Owner warns that if latest reconstruction plans are not approved soon, West Pier may have to be demolished.
The future of Brighton's West Pier, part of which collapsed last week, will be decided next month.

West Pier Trust, the not-for-profit body that own the pier, said this week that the fate of the grade I-listed structure hinged on whether the redevelopment of the pier won planning approval from Brighton council.

Rachel Clark, manager of the trust, said: "If it doesn't go to committee this month or next month there is no chance it will go ahead." The redevelopment has been designed by KSS Architects.

Council leader Ken Bodfish said that the chances of saving the structure were slim if the redevelopment plan was rejected.

He said: "If the current proposals don't go ahead, it's a very pessimistic future for the pier. The whole thing may have to be pulled down.

"It hasn't yet been cleared up whether the part that collapsed has to be pulled down or not. The question is whether it can be stabilised until it is rebuilt."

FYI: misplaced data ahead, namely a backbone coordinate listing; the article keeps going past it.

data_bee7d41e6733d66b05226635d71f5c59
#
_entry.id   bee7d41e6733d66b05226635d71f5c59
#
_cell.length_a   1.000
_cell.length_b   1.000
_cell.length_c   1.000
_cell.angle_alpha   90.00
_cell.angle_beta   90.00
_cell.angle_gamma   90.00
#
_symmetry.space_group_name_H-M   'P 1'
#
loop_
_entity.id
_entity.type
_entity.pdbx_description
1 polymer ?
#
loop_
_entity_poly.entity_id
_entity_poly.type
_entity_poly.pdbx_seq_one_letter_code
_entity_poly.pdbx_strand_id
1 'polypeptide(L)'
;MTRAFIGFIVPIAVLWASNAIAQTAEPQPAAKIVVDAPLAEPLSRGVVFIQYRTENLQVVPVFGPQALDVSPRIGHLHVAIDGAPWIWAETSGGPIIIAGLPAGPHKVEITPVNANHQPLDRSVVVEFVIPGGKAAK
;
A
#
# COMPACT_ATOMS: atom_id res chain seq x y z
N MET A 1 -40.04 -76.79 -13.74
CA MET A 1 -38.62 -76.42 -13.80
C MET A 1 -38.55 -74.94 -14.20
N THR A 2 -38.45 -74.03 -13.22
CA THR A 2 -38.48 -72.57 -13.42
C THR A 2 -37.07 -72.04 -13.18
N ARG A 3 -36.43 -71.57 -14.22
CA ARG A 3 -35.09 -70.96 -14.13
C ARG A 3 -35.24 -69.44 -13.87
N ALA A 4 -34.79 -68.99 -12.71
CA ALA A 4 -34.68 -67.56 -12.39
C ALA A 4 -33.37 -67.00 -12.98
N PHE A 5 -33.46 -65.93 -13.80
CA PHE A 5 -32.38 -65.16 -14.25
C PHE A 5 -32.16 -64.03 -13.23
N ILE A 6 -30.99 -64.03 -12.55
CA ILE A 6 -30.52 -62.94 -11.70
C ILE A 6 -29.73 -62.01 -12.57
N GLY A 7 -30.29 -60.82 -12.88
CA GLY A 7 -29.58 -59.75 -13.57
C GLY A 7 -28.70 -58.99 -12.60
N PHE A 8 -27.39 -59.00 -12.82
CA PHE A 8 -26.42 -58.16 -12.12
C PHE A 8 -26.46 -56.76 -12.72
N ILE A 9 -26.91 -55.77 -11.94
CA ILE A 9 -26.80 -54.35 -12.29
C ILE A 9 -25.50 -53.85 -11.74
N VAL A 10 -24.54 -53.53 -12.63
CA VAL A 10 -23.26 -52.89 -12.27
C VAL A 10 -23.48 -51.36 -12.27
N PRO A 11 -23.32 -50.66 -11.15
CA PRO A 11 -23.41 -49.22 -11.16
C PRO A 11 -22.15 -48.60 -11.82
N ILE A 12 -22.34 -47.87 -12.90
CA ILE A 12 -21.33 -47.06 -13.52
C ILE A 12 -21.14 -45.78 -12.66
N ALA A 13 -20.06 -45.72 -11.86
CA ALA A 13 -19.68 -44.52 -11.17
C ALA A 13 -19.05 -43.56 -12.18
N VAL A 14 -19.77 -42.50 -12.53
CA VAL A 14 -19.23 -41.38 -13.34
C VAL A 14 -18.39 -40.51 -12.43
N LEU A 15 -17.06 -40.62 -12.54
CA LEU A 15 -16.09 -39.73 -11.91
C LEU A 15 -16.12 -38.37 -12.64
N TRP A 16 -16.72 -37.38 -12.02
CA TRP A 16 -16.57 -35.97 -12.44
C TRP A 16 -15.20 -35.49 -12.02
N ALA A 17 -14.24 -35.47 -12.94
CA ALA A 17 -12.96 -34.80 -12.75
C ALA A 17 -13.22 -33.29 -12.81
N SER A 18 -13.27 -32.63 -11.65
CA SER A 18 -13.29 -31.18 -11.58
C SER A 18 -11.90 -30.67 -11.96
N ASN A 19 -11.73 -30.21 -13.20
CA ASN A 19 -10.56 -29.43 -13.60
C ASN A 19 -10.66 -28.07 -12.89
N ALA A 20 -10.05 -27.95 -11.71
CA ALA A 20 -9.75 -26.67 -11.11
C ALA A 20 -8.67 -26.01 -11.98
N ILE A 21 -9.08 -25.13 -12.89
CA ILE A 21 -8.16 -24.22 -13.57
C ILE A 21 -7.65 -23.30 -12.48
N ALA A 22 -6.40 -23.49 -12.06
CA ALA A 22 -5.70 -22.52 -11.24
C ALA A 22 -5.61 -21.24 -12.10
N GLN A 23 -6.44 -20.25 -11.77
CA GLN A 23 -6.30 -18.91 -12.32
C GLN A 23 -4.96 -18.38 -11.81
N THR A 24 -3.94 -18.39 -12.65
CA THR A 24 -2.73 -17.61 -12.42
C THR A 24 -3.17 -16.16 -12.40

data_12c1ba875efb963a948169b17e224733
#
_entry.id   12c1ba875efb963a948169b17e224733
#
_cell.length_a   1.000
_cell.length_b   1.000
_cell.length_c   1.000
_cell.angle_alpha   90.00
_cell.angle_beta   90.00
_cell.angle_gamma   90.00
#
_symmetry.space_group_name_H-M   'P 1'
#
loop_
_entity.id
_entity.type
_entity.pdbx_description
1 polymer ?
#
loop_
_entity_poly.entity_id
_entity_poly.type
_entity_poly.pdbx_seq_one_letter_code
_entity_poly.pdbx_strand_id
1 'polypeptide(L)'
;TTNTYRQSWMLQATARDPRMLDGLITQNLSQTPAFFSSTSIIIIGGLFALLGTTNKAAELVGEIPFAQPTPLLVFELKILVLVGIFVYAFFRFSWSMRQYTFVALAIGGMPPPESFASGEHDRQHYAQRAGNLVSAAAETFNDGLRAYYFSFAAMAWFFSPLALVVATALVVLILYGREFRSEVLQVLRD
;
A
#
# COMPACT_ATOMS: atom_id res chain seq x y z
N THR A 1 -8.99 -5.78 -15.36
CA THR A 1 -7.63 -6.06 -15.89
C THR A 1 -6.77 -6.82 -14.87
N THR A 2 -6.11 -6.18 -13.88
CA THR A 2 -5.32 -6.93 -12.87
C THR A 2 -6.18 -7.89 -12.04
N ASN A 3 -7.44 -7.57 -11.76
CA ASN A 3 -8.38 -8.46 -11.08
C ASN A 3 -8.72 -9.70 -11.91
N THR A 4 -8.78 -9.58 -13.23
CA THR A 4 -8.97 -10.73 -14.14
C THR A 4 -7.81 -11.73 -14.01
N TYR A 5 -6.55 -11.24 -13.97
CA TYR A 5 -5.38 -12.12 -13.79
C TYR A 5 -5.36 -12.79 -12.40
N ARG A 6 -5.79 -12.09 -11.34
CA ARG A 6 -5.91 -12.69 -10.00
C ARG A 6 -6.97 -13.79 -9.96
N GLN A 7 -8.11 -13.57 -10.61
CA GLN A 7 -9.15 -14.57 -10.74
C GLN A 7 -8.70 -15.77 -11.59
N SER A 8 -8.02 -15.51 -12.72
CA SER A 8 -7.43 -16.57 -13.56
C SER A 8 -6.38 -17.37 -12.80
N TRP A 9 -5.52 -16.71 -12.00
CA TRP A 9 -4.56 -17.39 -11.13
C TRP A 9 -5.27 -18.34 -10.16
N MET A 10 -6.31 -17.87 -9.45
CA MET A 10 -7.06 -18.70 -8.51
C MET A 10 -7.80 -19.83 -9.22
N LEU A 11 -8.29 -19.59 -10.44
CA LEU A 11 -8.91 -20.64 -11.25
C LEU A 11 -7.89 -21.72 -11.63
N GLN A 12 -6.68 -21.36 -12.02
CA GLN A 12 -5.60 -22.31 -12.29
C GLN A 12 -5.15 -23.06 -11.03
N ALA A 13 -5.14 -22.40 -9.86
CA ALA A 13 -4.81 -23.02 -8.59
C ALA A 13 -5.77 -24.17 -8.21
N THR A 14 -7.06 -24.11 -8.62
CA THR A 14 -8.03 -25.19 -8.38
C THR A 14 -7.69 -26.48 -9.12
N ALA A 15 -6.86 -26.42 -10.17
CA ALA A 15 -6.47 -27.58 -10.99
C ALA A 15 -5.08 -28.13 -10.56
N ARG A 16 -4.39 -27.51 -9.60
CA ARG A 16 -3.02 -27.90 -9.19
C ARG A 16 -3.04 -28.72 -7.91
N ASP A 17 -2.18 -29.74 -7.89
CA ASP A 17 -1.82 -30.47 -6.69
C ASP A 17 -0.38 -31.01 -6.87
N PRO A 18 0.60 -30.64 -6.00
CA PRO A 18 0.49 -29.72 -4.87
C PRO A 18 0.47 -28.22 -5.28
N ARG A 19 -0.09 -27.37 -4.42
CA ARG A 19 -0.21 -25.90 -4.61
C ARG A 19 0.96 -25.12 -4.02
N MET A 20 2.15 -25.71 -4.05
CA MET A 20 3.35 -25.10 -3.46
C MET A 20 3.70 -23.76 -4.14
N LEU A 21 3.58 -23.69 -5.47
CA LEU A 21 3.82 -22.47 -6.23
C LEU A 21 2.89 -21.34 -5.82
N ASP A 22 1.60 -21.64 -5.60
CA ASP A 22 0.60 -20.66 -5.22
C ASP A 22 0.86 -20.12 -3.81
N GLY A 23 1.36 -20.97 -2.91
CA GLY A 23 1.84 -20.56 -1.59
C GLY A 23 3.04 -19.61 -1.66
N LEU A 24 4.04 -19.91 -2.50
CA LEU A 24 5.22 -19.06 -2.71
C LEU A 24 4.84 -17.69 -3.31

Bodfish emphasised that the damage to the pier had not altered plans for reconstruction but had highlighted the need for stakeholders to "make a decision one way or the other".

West Pier Trust and project developer St Modwen are to meet today to decide how to speed up the reconstruction of the pier. "What has to be decided is the best way forward and that's what we're trying to hammer out," said Clark.

David Kierle, senior director at KSS Architects, is confident the revised designs for the reconstruction of the pier, built in 1866, will be given planning consent.

The restoration would retain most of the original cast-iron structure and salvage seat backs and decorative features from the theatre and concert hall, which was added in the 1920s.

"The latest plans have the support of CABE, English Heritage and Brighton residents," said Kierle. "This is the last chance the pier has to be restored. If the council turns it down, it is basically accepting that the pier will be lost. I don't think it is in a position to do that, as it is grade I-listed. It would put it in a very difficult position."

Work on the pier stalled when the Noble Organisation, owner of the rival Palace Pier, complained to the European Commission that plans to use £15m of National Lottery funds on a commercial venture broke competition laws.